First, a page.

The Three Word NPC Formula
Roleplaying Tips Newsletter #1054
Remember 3 Line NPCs? These are awesome. Quick to make, easier to GM, and great for improvisation. Campaign Logger even has a 3 Line NPC generator so you can spin up roleplay-ready NPCs in less than a second.
But as I plan Hobo Princes and other campaigns, I want something even lighter.
I don’t need a lot of details that a new GM might want to help with roleplay.
I just need a rough concept so I can keep on writing or GMing.
Enter Three Word NPCs.
I got this idea while reading the Blades in the Dark RPG.
Three simple words to give you an NPC launch pad.
It works well.
But I’ve learned not just any three words will do.
Some experimentation reveals that I prefer three specific words.
Here’s what I mean.
The Three Word NPC Formula
As a recap, here’s the 3 Line NPC formula:
- Appearance — What do they look like? What are they doing?
- Portrayal — What is their personality? How do I roleplay them?
- Hook — How can they drive gameplay?
This simple approach covers your main bases in a concise fashion.
How do I describe them? How do I play them? What story can they offer?
Three Word NPCs boil each line into a single word.
I already have an NPC name and role. Those don’t count as the words.
So that gives us:
- Physical Trait
- Personality Trait
I write them in Campaign Logger and paper notes like this:
Name, Role (Trait, Trait, Hook)
Broghan, Guard (Messy, Slothful, Gambler)
This gives me enough to introduce Broghan to the game and play him.
Switch hooks up to keep your NPCs surprising.
For example, use fears and phobias sometimes for your hook. Here’s a great idea from RPT GM Michael Anderson:
I’ve been listening to the Critical Role Podcast. Mostly they just record their adventures (very fun BTW).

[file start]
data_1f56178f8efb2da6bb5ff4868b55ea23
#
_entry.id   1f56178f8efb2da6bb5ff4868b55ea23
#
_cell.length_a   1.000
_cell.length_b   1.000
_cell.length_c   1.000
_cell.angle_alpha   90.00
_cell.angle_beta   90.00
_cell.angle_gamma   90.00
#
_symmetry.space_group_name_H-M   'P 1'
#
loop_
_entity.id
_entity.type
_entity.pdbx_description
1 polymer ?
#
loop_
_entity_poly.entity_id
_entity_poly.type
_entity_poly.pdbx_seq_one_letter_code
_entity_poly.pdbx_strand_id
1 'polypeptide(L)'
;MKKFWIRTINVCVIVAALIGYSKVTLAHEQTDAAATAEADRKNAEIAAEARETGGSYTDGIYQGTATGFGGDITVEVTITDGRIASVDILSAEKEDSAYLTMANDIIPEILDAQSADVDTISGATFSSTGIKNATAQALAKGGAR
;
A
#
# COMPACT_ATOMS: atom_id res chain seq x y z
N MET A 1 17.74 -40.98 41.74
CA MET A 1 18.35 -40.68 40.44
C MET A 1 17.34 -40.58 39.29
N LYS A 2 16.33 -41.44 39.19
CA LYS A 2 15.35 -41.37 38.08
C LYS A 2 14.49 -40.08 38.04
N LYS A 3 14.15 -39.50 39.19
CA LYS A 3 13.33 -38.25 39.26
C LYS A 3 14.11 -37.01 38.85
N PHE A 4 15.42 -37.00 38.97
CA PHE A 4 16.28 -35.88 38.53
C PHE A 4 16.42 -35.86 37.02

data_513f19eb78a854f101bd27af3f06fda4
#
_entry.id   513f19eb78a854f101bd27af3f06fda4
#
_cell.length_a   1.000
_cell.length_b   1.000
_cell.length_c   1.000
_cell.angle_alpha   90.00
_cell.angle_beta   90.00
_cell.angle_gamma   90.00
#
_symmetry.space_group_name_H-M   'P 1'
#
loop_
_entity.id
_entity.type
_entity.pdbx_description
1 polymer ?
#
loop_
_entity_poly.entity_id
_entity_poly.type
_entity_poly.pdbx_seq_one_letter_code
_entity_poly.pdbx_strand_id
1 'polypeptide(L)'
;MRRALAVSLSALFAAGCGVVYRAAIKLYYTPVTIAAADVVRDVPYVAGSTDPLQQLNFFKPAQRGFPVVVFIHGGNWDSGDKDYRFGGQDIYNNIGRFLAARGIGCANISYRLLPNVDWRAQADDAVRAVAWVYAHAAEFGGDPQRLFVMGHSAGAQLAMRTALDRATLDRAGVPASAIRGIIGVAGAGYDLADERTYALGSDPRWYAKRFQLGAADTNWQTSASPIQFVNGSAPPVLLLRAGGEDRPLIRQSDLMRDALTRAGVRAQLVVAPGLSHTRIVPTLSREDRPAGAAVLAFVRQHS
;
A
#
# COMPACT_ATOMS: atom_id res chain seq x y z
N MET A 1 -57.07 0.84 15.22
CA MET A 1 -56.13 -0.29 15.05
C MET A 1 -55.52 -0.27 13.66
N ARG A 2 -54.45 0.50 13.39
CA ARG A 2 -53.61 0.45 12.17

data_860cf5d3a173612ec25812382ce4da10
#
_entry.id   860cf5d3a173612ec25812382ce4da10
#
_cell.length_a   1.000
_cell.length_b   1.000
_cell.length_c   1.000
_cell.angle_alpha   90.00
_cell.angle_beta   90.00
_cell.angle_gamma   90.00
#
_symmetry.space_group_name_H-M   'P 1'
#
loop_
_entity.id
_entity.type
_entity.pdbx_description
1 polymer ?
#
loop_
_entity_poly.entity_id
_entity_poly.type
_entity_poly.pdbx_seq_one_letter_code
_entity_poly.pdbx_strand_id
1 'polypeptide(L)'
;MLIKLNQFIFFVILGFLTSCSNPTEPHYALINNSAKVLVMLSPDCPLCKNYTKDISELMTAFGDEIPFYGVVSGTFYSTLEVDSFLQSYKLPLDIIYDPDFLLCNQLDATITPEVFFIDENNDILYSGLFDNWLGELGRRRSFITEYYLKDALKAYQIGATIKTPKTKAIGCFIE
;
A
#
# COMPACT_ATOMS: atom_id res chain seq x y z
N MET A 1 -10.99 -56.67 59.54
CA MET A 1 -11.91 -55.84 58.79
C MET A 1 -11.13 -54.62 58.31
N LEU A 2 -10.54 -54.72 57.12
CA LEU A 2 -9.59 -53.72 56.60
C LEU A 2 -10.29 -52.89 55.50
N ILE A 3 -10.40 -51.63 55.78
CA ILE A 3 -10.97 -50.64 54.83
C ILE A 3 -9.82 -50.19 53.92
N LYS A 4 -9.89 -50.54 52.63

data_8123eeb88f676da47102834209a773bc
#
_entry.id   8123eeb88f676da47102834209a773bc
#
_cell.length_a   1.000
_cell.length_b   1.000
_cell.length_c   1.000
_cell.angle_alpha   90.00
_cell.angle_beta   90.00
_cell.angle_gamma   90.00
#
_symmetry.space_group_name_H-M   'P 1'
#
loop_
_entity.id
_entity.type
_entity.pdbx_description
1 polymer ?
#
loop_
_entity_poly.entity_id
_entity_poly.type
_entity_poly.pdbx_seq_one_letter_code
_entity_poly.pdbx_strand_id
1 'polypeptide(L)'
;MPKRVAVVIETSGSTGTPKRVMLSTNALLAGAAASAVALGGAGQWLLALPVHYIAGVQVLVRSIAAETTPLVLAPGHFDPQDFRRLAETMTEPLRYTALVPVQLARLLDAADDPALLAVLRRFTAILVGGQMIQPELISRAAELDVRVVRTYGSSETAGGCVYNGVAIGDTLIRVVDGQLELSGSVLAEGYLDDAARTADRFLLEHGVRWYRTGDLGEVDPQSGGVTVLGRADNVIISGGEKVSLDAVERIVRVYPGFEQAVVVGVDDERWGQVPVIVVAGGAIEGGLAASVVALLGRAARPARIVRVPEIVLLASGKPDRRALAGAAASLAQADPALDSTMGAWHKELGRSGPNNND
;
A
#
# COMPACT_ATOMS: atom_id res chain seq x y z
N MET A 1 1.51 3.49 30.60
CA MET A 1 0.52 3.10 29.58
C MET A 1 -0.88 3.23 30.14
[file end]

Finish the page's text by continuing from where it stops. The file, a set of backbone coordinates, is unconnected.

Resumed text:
But in the episode I’m listening to now, the GM gave a little teaching session on how to GM (for beginners).
One thing he said I thought complemented your NPC creation method.
He too uses the “What do the NPCs want” method, but he adds simply: “What are they afraid of?”
I tried it and I found I wind up with something close to what I get from the NPC secret you suggest. But sometimes my secrets didn’t generate that.
The nice thing about this is it creates NPC Leverage for the players to extort.
For the Three Word NPC method to work well, we want a variety of hook types. This makes your NPCs less predictable and more interesting to discover.
So we mix up hook types that your NPCs get.
Use a mixture of:
- Fears (and worries)
- Secrets (what they know or what they’ve done)
- Desires (short-term needs or long-term ambitions)
- Hobbies (a great way to hook under-used PC skills)
Our guard Broghan enjoys gambling. You could use that to challenge PCs to a game. Maybe it means Broghan’s desperate for money because he owes gambling debts to bad people. Perhaps gambling manifests as a roleplay quirk where everything’s a bet.
That’s the power of this technique. No fences or scripts. Three words to improv, angle, and expand upon as gameplay develops.
Try it right now:
- Write an NPC name and role
- Write one word for their Physical Trait
- Write one word for their Personality Trait
- Write a one-word Hook relating to a fear, secret, desire, or hobby
If stuck for traits, use this list for inspiration.
Take one minute to do this now. And then use this Three Word NPC next session as-is. Let me know how it goes.